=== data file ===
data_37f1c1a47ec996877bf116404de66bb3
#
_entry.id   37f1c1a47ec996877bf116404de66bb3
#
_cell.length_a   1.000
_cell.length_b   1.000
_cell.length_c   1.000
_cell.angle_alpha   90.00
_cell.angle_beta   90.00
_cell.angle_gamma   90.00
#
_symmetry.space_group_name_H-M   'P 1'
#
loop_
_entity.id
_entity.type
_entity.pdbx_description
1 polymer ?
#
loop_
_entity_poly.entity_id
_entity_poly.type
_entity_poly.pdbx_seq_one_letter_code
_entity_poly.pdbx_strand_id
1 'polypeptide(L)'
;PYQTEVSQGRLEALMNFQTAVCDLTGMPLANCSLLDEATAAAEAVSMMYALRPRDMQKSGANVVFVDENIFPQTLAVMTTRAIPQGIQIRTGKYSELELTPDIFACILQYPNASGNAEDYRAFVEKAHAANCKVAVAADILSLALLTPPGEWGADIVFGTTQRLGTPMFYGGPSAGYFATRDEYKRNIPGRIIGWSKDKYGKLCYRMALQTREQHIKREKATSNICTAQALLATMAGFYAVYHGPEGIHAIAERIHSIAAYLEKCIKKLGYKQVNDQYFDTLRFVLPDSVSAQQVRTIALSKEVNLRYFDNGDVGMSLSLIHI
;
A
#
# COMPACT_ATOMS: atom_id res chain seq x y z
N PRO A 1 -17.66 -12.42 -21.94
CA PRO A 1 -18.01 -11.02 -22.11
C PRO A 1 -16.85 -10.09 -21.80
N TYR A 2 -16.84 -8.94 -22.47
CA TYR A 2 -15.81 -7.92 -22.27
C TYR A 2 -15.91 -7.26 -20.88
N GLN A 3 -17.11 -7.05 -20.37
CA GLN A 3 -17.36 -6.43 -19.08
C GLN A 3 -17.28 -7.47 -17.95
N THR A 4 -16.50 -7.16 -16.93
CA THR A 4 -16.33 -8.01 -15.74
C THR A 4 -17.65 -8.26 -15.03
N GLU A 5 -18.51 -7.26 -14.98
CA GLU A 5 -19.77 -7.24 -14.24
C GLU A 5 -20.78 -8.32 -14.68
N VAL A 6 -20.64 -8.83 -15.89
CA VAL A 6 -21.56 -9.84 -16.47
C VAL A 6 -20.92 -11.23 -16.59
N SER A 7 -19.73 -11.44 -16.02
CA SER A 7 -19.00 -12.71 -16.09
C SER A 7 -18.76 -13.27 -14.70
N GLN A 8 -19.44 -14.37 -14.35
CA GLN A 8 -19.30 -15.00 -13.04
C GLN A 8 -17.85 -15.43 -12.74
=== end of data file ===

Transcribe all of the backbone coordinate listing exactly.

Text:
data_37f1c1a47ec996877bf116404de66bb3
#
_entry.id   37f1c1a47ec996877bf116404de66bb3
#
_cell.length_a   1.000
_cell.length_b   1.000
_cell.length_c   1.000
_cell.angle_alpha   90.00
_cell.angle_beta   90.00
_cell.angle_gamma   90.00
#
_symmetry.space_group_name_H-M   'P 1'
#
loop_
_entity.id
_entity.type
_entity.pdbx_description
1 polymer ?
#
loop_
_entity_poly.entity_id
_entity_poly.type
_entity_poly.pdbx_seq_one_letter_code
_entity_poly.pdbx_strand_id
1 'polypeptide(L)'
;PYQTEVSQGRLEALMNFQTAVCDLTGMPLANCSLLDEATAAAEAVSMMYALRPRDMQKSGANVVFVDENIFPQTLAVMTTRAIPQGIQIRTGKYSELELTPDIFACILQYPNASGNAEDYRAFVEKAHAANCKVAVAADILSLALLTPPGEWGADIVFGTTQRLGTPMFYGGPSAGYFATRDEYKRNIPGRIIGWSKDKYGKLCYRMALQTREQHIKREKATSNICTAQALLATMAGFYAVYHGPEGIHAIAERIHSIAAYLEKCIKKLGYKQVNDQYFDTLRFVLPDSVSAQQVRTIALSKEVNLRYFDNGDVGMSLSLIHI
;
A
#
# COMPACT_ATOMS: atom_id res chain seq x y z
N PRO A 1 -17.66 -12.42 -21.94
CA PRO A 1 -18.01 -11.02 -22.11
C PRO A 1 -16.85 -10.09 -21.80
N TYR A 2 -16.84 -8.94 -22.47
CA TYR A 2 -15.81 -7.92 -22.27
C TYR A 2 -15.91 -7.26 -20.88
N GLN A 3 -17.11 -7.05 -20.37
CA GLN A 3 -17.36 -6.43 -19.08
C GLN A 3 -17.28 -7.47 -17.95
N THR A 4 -16.50 -7.16 -16.93
CA THR A 4 -16.33 -8.01 -15.74
C THR A 4 -17.65 -8.26 -15.03
N GLU A 5 -18.51 -7.26 -14.98
CA GLU A 5 -19.77 -7.24 -14.24
C GLU A 5 -20.78 -8.32 -14.68
N VAL A 6 -20.64 -8.83 -15.89
CA VAL A 6 -21.56 -9.84 -16.47
C VAL A 6 -20.92 -11.23 -16.59
N SER A 7 -19.73 -11.44 -16.02
CA SER A 7 -19.00 -12.71 -16.09
C SER A 7 -18.76 -13.27 -14.70
N GLN A 8 -19.44 -14.37 -14.35
CA GLN A 8 -19.30 -15.00 -13.04
C GLN A 8 -17.85 -15.43 -12.74